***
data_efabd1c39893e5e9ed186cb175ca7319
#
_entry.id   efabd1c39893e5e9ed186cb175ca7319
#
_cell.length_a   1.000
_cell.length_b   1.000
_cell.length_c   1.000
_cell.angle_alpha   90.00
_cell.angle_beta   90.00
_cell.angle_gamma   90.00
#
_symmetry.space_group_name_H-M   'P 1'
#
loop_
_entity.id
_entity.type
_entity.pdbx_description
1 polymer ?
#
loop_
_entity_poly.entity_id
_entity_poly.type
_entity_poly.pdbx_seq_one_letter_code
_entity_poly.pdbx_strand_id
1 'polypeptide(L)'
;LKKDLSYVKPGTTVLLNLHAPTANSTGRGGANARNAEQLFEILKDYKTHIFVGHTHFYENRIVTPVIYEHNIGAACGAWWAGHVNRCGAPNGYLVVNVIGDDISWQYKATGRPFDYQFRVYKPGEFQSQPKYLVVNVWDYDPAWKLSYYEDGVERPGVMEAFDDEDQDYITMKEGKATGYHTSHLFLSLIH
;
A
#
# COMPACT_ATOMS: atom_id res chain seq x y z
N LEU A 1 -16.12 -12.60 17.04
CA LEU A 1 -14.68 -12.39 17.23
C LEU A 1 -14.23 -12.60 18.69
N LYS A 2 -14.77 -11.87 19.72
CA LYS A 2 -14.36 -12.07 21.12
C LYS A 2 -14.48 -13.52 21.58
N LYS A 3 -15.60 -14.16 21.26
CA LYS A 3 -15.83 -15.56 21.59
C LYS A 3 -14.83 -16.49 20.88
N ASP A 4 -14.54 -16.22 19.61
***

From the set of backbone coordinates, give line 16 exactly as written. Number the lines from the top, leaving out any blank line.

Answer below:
_entity.type